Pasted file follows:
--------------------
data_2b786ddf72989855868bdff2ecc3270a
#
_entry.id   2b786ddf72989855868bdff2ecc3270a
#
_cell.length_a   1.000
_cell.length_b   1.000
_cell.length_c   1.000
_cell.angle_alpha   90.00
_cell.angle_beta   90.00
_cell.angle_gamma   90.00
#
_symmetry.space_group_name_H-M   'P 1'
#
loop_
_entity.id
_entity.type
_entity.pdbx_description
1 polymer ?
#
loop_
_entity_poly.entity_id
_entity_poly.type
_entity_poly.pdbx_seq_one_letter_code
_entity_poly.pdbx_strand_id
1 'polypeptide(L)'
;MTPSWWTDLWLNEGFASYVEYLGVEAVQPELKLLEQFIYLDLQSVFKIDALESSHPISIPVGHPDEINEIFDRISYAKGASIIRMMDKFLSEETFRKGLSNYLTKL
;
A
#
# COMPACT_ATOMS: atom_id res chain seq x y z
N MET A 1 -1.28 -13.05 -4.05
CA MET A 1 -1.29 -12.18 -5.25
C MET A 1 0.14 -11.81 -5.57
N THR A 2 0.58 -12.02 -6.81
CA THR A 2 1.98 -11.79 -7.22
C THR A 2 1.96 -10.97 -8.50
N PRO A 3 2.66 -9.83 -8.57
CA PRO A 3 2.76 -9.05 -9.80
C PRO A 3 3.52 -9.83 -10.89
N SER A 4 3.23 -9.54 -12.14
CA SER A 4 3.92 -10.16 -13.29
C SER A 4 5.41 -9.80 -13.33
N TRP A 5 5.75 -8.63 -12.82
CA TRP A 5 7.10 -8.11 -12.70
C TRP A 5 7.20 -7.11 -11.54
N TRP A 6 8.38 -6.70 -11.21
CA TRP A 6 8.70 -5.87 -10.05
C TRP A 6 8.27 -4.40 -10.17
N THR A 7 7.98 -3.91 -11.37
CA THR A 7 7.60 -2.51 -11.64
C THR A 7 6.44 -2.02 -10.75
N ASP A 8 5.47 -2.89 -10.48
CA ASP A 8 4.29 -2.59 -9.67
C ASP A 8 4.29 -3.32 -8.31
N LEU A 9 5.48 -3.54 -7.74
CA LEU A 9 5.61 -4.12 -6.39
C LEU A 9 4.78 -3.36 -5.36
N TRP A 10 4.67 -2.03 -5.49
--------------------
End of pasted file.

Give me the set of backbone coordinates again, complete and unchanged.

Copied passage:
data_2b786ddf72989855868bdff2ecc3270a
#
_entry.id   2b786ddf72989855868bdff2ecc3270a
#
_cell.length_a   1.000
_cell.length_b   1.000
_cell.length_c   1.000
_cell.angle_alpha   90.00
_cell.angle_beta   90.00
_cell.angle_gamma   90.00
#
_symmetry.space_group_name_H-M   'P 1'
#
loop_
_entity.id
_entity.type
_entity.pdbx_description
1 polymer ?
#
loop_
_entity_poly.entity_id
_entity_poly.type
_entity_poly.pdbx_seq_one_letter_code
_entity_poly.pdbx_strand_id
1 'polypeptide(L)'
;MTPSWWTDLWLNEGFASYVEYLGVEAVQPELKLLEQFIYLDLQSVFKIDALESSHPISIPVGHPDEINEIFDRISYAKGASIIRMMDKFLSEETFRKGLSNYLTKL
;
A
#
# COMPACT_ATOMS: atom_id res chain seq x y z
N MET A 1 -1.28 -13.05 -4.05
CA MET A 1 -1.29 -12.18 -5.25
C MET A 1 0.14 -11.81 -5.57
N THR A 2 0.58 -12.02 -6.81
CA THR A 2 1.98 -11.79 -7.22
C THR A 2 1.96 -10.97 -8.50
N PRO A 3 2.66 -9.83 -8.57
CA PRO A 3 2.76 -9.05 -9.80
C PRO A 3 3.52 -9.83 -10.89
N SER A 4 3.23 -9.54 -12.14
CA SER A 4 3.92 -10.16 -13.29
C SER A 4 5.41 -9.80 -13.33
N TRP A 5 5.75 -8.63 -12.82
CA TRP A 5 7.10 -8.11 -12.70
C TRP A 5 7.20 -7.11 -11.54
N TRP A 6 8.38 -6.70 -11.21
CA TRP A 6 8.70 -5.87 -10.05
C TRP A 6 8.27 -4.40 -10.17
N THR A 7 7.98 -3.91 -11.37
CA THR A 7 7.60 -2.51 -11.64
C THR A 7 6.44 -2.02 -10.75
N ASP A 8 5.47 -2.89 -10.48
CA ASP A 8 4.29 -2.59 -9.67
C ASP A 8 4.29 -3.32 -8.31
N LEU A 9 5.48 -3.54 -7.74
CA LEU A 9 5.61 -4.12 -6.39
C LEU A 9 4.78 -3.36 -5.36
N TRP A 10 4.67 -2.03 -5.49